Type of Check: For a lot of people starting out, determining the type of check is the hardest part. I think the fact that this section on the cards has very small print and lists 2 different types of words. It lists Primary stats such as strength, dexterity and wisdom but then they also list other words such as melee, perception and survival this can get confusing because these are secondary traits that are not listed on every character's card and they show up in smaller text on your character card, when a secondary is listed, you roll the primary stat die and then add your bonus listed next to the corresponding secondary stat to the result of your roll.
These are examples of a combat check.
|Regardless of the type of check it will always be found along the right hand side of the card.|
Here is an example of a check to acquire a boon in progress:
|To ensure success a Blessing of the Gods was played to roll an additional die, |
and a good thing too because if you fail a check to acquire a boon it is
discarded back into the box!
Exploring is your bread and butter, this is your primary action and where most of the gameplay takes place. On a player's turn they are given 1 free explore action, after that they must meet conditions or spend cards to explore again. Exploring multiple times is not always necessary but remember that you are racing against the blessings deck, so if you have bad luck encountering henchmen, or passing the tests required to close down a location then you will not be victorious with only 1 exploration per turn. It is a good idea to have 1 member of your party keep and eye on the blessings deck and let everyone know when it is under half and then close to running out. You can only explore at the location you are present in and you must complete the checks on cards you encounter with your character's stats, however other characters may be able to give you additional dice to help complete that check.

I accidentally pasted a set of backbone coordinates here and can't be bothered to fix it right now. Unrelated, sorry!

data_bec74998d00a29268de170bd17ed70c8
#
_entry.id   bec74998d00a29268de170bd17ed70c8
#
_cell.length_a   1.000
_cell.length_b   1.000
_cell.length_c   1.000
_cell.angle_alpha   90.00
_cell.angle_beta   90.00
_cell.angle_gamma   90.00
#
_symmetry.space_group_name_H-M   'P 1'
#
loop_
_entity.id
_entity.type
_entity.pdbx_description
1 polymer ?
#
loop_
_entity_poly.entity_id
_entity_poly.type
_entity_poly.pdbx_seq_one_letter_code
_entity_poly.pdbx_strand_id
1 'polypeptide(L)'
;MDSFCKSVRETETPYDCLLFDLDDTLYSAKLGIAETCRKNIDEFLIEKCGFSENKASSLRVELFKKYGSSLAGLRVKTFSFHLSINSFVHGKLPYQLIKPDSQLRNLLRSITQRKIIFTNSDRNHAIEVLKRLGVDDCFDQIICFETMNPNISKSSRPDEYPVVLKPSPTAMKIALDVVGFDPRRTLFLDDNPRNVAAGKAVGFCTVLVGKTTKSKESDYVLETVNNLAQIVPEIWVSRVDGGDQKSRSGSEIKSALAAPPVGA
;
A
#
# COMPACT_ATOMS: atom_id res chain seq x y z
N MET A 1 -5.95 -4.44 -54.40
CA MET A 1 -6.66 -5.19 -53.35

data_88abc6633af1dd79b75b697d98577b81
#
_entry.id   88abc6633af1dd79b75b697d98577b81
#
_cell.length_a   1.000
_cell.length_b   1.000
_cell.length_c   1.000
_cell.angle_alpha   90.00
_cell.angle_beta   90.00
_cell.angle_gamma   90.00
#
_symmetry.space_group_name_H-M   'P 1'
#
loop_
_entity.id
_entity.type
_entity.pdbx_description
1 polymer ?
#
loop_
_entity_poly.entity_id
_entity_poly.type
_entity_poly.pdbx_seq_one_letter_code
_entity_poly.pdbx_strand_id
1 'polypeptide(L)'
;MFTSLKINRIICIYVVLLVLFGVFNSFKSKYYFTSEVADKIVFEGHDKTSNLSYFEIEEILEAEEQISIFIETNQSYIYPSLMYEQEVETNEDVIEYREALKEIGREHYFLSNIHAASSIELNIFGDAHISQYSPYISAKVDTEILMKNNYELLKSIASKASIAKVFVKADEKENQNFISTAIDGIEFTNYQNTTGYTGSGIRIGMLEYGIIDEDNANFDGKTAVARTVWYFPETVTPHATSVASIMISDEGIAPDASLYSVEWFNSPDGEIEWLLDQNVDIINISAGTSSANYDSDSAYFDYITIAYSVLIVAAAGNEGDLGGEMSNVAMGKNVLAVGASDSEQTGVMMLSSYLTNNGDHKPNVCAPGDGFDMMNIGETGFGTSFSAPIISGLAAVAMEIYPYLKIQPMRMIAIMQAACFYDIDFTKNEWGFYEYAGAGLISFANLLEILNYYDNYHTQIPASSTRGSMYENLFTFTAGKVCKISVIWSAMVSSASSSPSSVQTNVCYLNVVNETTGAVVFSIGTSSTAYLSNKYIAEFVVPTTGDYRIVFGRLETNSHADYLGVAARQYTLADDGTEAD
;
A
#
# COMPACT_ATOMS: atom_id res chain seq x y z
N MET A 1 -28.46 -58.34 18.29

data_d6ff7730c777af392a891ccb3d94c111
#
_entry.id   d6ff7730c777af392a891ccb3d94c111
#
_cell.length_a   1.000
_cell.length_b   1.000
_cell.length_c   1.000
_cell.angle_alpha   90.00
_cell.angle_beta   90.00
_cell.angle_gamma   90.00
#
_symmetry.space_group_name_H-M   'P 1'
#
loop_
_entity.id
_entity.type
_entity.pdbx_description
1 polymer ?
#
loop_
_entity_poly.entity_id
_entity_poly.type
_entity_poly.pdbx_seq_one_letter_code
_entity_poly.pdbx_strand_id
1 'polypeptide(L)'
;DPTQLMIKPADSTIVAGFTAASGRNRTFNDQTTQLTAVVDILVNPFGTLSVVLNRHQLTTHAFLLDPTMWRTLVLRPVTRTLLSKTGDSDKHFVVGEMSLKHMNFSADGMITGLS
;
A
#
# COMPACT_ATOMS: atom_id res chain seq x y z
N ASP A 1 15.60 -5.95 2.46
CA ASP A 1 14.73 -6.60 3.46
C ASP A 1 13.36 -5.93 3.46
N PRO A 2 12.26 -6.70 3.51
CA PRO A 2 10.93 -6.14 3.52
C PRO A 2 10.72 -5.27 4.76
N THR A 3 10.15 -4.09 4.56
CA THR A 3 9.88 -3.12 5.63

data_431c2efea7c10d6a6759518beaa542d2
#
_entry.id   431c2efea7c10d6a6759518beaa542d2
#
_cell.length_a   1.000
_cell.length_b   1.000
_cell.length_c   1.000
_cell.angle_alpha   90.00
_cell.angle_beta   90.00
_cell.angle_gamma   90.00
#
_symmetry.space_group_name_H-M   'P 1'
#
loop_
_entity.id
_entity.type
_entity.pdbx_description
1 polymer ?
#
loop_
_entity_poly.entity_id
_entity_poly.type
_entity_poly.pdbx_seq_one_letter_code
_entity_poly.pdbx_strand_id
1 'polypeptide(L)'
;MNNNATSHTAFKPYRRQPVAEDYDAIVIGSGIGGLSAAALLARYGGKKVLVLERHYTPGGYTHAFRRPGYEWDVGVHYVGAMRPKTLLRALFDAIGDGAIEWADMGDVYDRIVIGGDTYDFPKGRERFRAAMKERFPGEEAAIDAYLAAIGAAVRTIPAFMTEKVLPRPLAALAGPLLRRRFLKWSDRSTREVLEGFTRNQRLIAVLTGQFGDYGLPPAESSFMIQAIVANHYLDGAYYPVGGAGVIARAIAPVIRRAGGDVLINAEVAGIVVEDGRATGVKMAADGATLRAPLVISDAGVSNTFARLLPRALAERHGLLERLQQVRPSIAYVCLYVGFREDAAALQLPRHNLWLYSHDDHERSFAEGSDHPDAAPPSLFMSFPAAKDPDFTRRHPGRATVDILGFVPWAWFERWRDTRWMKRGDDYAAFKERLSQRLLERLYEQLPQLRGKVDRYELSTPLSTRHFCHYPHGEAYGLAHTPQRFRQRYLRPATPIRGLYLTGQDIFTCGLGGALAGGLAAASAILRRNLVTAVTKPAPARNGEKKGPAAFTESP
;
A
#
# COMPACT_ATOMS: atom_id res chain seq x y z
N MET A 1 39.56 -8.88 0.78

This is an example of how to explore second time:
|Discarding a card usually means you won't get it back until your next adventure.|
Combat is pretty straight forward and this is where I get my comparison to Descent. When encountering a monster you must fight or evade it, if you choose to fight you must gather your combat dice, unless you have a weapon or spell that says otherwise, this will always be your strength die. Defeating the monster is like any other check, you must tie or beat the required number with the total of your dice. Most monsters have some sort of extra effect like in descent, these are listed on the card and range from damage, extra goodies, loss of equipment etc and can happen when you encounter, defeat or lose to a monster. If you fail to succeed at your combat check, you take damage equal to the difference of your check, every point of damage is a card you must discard, if the damage exceeds the number of cards in your hand you simply discard your entire hand and ignore any excess damage.